11. @Sara (SMW): Yo era mas salsero que tanguero. But then it all changed, and tango took over. Evidently that is a common experience. I met a swing dancer who said he didn't want to even try tango, because he saw all of his friends disappear from the swing scene into the black hole of tango. But then he came and just watched. "Now I understand. And I want that," he told me. /// Yes, you are a leading lady too. I cannot wait to experience you leading me. I have no problems with ladies leading -- well except that may are SO BAD at protecting their partner. What is that anyway? I am going to assume that you and LeadingLady do not do that, but so often I have seen great dancing/leading but terrible floorcraft by women who lead. I'd like to hear more of what both of what you think via email, and then perhaps a later blog:

  12. The biggest difference in ballrom/salsa vs. tango shoes is that tango shoes are designed to push you forward into that classic, lean-toward-your-partner tango embrace. I started dancing tango in ballroom shoes (they were cheap and easily available). Now I can't even imagine doing that - after tango shoes they make me feel like I'm leaning backward.

    Mark, I like what you said about kindness as the main quality you're looking for in a follower.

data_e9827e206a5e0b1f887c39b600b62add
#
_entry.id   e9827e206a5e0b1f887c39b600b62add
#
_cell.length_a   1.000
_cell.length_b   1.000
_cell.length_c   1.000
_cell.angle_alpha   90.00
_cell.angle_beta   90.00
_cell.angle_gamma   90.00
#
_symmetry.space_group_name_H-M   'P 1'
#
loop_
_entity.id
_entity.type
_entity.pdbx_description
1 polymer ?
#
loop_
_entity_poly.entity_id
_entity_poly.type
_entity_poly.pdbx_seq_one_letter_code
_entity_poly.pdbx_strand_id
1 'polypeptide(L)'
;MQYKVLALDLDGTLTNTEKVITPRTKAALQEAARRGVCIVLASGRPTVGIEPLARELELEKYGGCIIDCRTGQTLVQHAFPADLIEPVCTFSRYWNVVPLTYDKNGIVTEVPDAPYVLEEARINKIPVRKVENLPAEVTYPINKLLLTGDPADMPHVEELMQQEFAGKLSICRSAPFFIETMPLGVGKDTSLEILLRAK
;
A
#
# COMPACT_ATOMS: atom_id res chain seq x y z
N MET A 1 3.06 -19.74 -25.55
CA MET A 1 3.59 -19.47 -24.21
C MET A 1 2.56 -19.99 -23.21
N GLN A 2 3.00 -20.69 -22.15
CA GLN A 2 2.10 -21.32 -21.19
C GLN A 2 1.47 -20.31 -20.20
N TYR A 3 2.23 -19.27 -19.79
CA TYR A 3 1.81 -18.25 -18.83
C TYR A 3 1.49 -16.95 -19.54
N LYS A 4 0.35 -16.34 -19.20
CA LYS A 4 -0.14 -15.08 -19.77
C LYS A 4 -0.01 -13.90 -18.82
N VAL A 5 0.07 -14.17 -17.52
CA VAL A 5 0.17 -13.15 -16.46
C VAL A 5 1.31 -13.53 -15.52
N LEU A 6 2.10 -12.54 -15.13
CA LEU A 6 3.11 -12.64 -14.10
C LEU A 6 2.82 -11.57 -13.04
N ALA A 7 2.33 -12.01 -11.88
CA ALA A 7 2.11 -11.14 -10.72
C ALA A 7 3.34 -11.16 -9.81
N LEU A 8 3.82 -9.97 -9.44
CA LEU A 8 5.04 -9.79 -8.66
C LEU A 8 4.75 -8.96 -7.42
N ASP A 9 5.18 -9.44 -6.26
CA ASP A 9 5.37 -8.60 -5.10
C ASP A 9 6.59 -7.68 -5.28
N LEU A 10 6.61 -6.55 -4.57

In my view, tango is, first and foremost, an exchange of energy. Some of us are more conscious of this than others. I know that I'm very aware of the person's energy the moment I begin dancing with him. And I was just thinking the other day that my favorite leaders are not the ones who offer me the fancies steps. It's the ones who create the most positive energetic experience for me. They are the ones who communicate to me - non-verbally, of course - their warmth, depth, kindness, generosity of spirit, or any of the other qualities that connote positive energy to me.
    I would imagine that it's the same for men.

    Great blog, Mark :)

  13. @ Izabella: You said this so succinctly and wonderfully... I hope that people read the comments and find your words. Wonderful. You have made the three tandas I have danced with you some of the most wonderful magical moments I have had as a dancer. After reading your words, I better understand what was happening -- positive energy and a wonderful accepting embrace. Milonga is nearly always fun, but even on a wild dance floor last night you made it outrageous, euphoric fun. ¡Hasta la próxima vez!